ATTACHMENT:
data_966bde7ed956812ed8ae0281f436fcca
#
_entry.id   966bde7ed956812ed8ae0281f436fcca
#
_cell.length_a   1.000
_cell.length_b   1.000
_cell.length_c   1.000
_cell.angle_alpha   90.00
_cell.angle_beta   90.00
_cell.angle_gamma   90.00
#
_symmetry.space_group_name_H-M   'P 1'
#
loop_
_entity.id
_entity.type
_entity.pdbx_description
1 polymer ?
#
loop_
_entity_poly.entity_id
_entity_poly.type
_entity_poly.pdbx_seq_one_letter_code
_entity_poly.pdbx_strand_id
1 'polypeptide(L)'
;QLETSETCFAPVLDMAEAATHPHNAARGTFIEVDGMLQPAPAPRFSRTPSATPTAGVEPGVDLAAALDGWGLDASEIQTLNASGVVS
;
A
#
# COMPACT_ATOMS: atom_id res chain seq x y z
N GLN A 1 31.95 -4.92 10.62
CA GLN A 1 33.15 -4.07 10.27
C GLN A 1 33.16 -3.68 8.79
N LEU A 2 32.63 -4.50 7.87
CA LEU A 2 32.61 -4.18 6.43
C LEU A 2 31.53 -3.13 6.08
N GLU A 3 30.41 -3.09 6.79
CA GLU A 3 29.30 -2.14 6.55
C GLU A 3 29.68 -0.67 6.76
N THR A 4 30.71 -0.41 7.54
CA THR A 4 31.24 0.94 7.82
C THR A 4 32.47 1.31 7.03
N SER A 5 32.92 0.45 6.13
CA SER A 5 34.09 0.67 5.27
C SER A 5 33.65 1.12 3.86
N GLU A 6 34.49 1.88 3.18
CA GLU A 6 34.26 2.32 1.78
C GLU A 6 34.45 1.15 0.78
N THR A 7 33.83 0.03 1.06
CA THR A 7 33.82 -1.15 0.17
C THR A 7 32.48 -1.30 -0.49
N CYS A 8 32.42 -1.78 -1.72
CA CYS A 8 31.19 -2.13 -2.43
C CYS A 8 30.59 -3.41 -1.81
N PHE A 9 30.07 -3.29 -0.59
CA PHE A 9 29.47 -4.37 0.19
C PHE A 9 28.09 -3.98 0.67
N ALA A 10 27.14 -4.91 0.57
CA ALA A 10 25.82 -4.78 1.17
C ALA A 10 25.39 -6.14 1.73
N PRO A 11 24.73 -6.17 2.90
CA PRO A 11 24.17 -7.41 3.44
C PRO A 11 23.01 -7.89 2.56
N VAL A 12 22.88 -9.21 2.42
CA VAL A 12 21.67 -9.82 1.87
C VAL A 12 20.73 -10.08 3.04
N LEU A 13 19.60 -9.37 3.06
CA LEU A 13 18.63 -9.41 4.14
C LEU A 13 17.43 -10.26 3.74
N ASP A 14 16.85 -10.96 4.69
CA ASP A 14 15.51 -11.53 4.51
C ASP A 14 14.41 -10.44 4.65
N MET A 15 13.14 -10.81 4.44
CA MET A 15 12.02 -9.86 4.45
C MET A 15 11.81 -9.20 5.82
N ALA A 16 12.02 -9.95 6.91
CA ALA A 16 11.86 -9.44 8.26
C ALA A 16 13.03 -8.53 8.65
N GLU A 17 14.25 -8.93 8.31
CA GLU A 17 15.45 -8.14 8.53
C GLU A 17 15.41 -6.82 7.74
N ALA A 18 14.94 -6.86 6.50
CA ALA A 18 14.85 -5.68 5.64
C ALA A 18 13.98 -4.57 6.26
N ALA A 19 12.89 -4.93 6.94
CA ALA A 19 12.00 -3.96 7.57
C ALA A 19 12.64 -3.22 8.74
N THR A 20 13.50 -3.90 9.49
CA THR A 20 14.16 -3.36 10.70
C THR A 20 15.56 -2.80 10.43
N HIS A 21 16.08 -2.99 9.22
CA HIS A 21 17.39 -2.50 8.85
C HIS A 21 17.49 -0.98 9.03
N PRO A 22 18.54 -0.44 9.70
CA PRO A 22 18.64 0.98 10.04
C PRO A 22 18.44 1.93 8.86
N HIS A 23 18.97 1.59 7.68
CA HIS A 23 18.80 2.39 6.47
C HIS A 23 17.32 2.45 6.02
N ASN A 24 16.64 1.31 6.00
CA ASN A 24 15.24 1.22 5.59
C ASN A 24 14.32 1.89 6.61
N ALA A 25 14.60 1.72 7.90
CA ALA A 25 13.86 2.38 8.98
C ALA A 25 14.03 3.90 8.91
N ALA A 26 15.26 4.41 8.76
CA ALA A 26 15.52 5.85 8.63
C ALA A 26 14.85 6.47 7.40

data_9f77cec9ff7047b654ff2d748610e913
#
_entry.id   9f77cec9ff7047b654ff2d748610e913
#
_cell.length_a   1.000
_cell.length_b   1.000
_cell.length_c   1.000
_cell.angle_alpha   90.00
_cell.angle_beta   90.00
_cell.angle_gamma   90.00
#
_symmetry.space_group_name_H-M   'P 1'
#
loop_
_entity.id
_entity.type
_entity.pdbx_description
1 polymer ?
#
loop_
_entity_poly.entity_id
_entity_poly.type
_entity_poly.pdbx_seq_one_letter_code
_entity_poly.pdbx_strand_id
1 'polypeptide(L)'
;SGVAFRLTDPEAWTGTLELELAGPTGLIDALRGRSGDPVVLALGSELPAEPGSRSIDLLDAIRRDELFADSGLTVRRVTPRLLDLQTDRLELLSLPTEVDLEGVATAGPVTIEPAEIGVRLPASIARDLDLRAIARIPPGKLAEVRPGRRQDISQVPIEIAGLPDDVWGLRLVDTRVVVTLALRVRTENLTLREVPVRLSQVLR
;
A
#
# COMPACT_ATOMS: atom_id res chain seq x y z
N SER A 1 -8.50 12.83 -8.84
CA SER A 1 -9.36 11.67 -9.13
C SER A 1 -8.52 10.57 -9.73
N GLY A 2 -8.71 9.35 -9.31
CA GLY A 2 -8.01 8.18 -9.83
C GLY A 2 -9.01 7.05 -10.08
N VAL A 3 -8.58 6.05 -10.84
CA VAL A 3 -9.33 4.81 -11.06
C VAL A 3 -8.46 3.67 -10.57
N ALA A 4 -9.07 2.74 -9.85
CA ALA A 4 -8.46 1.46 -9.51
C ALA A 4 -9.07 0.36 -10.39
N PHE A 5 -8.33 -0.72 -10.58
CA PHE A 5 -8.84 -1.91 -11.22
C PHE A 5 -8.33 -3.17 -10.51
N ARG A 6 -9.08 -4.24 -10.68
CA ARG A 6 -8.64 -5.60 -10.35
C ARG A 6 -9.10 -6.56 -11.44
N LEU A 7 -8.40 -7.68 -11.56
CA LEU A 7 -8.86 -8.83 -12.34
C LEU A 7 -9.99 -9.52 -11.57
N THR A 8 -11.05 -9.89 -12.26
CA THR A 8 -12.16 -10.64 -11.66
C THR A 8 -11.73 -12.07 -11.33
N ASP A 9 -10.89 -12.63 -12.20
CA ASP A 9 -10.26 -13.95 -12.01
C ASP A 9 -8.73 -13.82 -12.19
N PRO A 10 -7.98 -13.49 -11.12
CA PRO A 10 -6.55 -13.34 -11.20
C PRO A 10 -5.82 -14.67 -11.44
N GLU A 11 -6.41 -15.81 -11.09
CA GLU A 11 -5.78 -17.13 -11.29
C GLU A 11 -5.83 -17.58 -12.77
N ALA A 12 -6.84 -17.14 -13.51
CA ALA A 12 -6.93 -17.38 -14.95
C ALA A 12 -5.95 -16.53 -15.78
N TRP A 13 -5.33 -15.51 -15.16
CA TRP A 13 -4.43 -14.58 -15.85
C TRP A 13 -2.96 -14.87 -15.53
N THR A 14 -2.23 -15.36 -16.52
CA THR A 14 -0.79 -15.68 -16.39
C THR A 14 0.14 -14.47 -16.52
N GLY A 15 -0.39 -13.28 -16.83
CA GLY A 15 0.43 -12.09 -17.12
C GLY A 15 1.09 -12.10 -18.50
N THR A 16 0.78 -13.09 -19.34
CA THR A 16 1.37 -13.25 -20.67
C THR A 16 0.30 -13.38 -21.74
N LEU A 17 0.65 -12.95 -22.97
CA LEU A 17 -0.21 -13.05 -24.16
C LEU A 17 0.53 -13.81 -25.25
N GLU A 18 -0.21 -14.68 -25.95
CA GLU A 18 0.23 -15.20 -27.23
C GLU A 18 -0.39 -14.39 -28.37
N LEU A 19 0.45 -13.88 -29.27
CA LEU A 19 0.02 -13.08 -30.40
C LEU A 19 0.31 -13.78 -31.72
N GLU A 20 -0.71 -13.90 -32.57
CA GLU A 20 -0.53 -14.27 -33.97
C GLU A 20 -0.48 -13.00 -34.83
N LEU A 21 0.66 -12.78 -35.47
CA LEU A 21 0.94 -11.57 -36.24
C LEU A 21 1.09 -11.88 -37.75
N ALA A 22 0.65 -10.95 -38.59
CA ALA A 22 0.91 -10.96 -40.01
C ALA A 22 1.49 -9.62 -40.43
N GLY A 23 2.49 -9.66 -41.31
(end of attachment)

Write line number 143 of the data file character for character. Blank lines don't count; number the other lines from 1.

CA GLY A 2 -8.01 8.18 -9.83